It might be a hybrid or modern bridge (there seems to be a retaining wire so it looked like somebody's version of the ABR-1). TonePros made some nice ones with more travel than the vintage Gibson ABR-1. you'll still see vintage ABR-1 style bridges on historic reissues and Memphis Customs (hollowbodies). On ABR-1 style bridges its not unusual to see the lower two or three saddles flipped around to get more intonation travel.

    A Nashville bridge, used in production guitars from the GibsonUSA factory (non-historics) since about 1974, has a much wider body and allows greater compensation range on the saddles, but they attach with those big honking threaded studs and threaded anchors, and the wider bridge body usually prevents you from dropping the tailpiece all the way down tight to the deck (so I don't like them). You mentioned Epi so maybe it's an import bridge with the large sockets and some hybrid design that mounts like a Nashville but has flippable saddles like an ABR-1 (I believe Epi called that a "tone lock" bridge, it's got screwdriver slots in the studs to adjust the height and they're much larger diameter than a Gibson ABR, plust they go into threaded sockets).
     
  13. Slowtwitch

    Slowtwitch Tele-Meister

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    Now that I have my bridge, I set it out and something looks screwy compared to the drawing dim's :confused::

    My bridge is 5/16" further back than the 3.730" from the heel.
    I use a Wilkinson short bridge, set the saddle travel approx 90% forward and placed the apex on 25 1/2" from nut. All good and ready to drill. But....

    This means my screw holes are 5/16" further back than the Tele drw indicates, and I'm sure the Wilkinson bridge is not that much different from a Fender Tele bridge (pencil shows theoretical position)

    Should I just stick to my guns and drill, it seems correct from first principles, but not to the drw??

    IMG_20190425_072334.jpeg
     
  14. guitarbuilder

    guitarbuilder Doctor of Teleocity Silver Supporter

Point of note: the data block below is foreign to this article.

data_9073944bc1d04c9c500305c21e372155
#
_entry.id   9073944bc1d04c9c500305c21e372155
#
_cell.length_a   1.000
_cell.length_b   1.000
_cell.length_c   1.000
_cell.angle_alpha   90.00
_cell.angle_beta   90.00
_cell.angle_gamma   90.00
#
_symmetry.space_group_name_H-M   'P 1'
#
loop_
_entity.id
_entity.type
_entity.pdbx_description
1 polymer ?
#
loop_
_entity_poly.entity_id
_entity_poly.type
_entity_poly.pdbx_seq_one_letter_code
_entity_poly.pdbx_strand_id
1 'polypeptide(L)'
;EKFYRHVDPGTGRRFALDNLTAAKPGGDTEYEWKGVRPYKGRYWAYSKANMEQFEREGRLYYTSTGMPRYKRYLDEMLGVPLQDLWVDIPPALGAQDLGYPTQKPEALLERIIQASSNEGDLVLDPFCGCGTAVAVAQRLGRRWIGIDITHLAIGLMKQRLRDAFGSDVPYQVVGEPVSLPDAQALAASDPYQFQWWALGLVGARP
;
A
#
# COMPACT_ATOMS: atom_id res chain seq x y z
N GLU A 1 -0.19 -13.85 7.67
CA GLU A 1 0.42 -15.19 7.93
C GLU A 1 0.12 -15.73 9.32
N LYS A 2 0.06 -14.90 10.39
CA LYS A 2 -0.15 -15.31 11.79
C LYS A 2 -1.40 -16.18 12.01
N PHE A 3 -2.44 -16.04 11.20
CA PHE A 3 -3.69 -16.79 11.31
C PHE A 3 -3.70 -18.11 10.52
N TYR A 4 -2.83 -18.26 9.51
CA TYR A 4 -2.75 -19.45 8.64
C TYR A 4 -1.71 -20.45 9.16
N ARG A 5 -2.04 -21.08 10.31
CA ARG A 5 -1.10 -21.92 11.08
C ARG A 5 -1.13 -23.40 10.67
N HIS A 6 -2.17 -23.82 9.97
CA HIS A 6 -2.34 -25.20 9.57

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    I'd just go by what's in front of you..... the actual bridge....
     
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  15. trev333

    trev333 Telefied Ad Free Member

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    about here, as measured from 12 fret on my tele...... treble E looks about 1/8" longer than 251/2.. :)

    tele bridge placement.jpg
     
  16. Freeman Keller

    Freeman Keller Tele-Afflicted

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    This is an absolutely incredible tool for calculating the amount of compensation needed for any string at any scale length for any kind of instrument for any action (which is saying a lot if you ask me)

    https://www.liutaiomottola.com/formulae/compensation.htm

    Its worth while running the calcs on an instrument that you have in front of you and comparing the amount of compensation that you have put in by another method (usually comparing fretted 12th fret note with harmonic).

    If you position the bridge such that you can get this amount of compensation for each string and have some adjustment, plus being able to change to a different string gauge and/or change the action, you should be fine.

    Here is another really handy formula - if you have a guitar with the intonation slightly off an you want to know how much to move it this will tell you

    https://www.liutaiomottola.com/formulae/saddle.htm

    The other formulae on his page are worth exploring too.
     
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  17. old wrench

    old wrench Tele-Holic

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    That's an excellent resource, Freeman. Thanks for the contribution :)!

    I just spent an enjoyable and educational hour or so looking through Mottola's site.

    That compensation calculator is a classy piece of work.



    Best Regards,
    Geo.
     
  18. Treadplatedual

    Treadplatedual Tele-Holic

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    Pretty much my process as well.
     
  19. Mr_Q

    Mr_Q TDPRI Member

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    Question for those who do this regularly...If I'm working from the T. Downs drawings, am I safe to go ahead and drill, or is it prudent to lay out the bridge and measure before making assumptions. (And we know about assumptions.)
     
  20. guitarbuilder

    guitarbuilder Doctor of Teleocity Silver Supporter

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    It's probably smart to wait until you get your bridge in front of you.